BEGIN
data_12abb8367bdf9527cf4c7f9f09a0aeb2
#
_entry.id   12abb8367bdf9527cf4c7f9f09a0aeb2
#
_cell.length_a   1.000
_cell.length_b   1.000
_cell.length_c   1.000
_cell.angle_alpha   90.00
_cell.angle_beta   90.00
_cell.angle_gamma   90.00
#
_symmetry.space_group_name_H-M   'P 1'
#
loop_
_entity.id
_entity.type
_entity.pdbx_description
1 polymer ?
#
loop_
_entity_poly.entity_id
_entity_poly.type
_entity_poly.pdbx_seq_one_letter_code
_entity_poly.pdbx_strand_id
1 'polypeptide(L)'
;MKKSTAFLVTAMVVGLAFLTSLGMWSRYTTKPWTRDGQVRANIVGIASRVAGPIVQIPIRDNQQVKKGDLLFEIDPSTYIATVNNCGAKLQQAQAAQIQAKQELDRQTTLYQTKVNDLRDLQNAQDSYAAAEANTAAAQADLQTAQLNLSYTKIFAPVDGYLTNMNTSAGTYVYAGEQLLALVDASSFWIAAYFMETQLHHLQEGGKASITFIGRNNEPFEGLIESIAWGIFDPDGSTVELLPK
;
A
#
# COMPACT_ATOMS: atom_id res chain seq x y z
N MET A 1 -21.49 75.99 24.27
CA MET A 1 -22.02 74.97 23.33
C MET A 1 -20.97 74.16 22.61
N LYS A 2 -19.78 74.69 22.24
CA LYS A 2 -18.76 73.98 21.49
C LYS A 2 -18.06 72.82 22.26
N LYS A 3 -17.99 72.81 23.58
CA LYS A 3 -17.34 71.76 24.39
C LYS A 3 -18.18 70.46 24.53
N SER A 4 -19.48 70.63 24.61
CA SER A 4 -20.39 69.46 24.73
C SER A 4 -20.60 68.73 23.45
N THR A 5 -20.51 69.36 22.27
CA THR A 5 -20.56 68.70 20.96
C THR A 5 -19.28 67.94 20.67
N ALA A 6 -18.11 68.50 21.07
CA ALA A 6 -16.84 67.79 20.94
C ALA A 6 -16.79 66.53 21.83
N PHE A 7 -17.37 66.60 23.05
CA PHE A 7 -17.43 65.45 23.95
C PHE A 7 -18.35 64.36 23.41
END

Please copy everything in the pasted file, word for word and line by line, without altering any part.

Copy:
data_12abb8367bdf9527cf4c7f9f09a0aeb2
#
_entry.id   12abb8367bdf9527cf4c7f9f09a0aeb2
#
_cell.length_a   1.000
_cell.length_b   1.000
_cell.length_c   1.000
_cell.angle_alpha   90.00
_cell.angle_beta   90.00
_cell.angle_gamma   90.00
#
_symmetry.space_group_name_H-M   'P 1'
#
loop_
_entity.id
_entity.type
_entity.pdbx_description
1 polymer ?
#
loop_
_entity_poly.entity_id
_entity_poly.type
_entity_poly.pdbx_seq_one_letter_code
_entity_poly.pdbx_strand_id
1 'polypeptide(L)'
;MKKSTAFLVTAMVVGLAFLTSLGMWSRYTTKPWTRDGQVRANIVGIASRVAGPIVQIPIRDNQQVKKGDLLFEIDPSTYIATVNNCGAKLQQAQAAQIQAKQELDRQTTLYQTKVNDLRDLQNAQDSYAAAEANTAAAQADLQTAQLNLSYTKIFAPVDGYLTNMNTSAGTYVYAGEQLLALVDASSFWIAAYFMETQLHHLQEGGKASITFIGRNNEPFEGLIESIAWGIFDPDGSTVELLPK
;
A
#
# COMPACT_ATOMS: atom_id res chain seq x y z
N MET A 1 -21.49 75.99 24.27
CA MET A 1 -22.02 74.97 23.33
C MET A 1 -20.97 74.16 22.61
N LYS A 2 -19.78 74.69 22.24
CA LYS A 2 -18.76 73.98 21.49
C LYS A 2 -18.06 72.82 22.26
N LYS A 3 -17.99 72.81 23.58
CA LYS A 3 -17.34 71.76 24.39
C LYS A 3 -18.18 70.46 24.53
N SER A 4 -19.48 70.63 24.61
CA SER A 4 -20.39 69.46 24.73
C SER A 4 -20.60 68.73 23.45
N THR A 5 -20.51 69.36 22.27
CA THR A 5 -20.56 68.70 20.96
C THR A 5 -19.28 67.94 20.67
N ALA A 6 -18.11 68.50 21.07
CA ALA A 6 -16.84 67.79 20.94
C ALA A 6 -16.79 66.53 21.83
N PHE A 7 -17.37 66.60 23.05
CA PHE A 7 -17.43 65.45 23.95
C PHE A 7 -18.35 64.36 23.41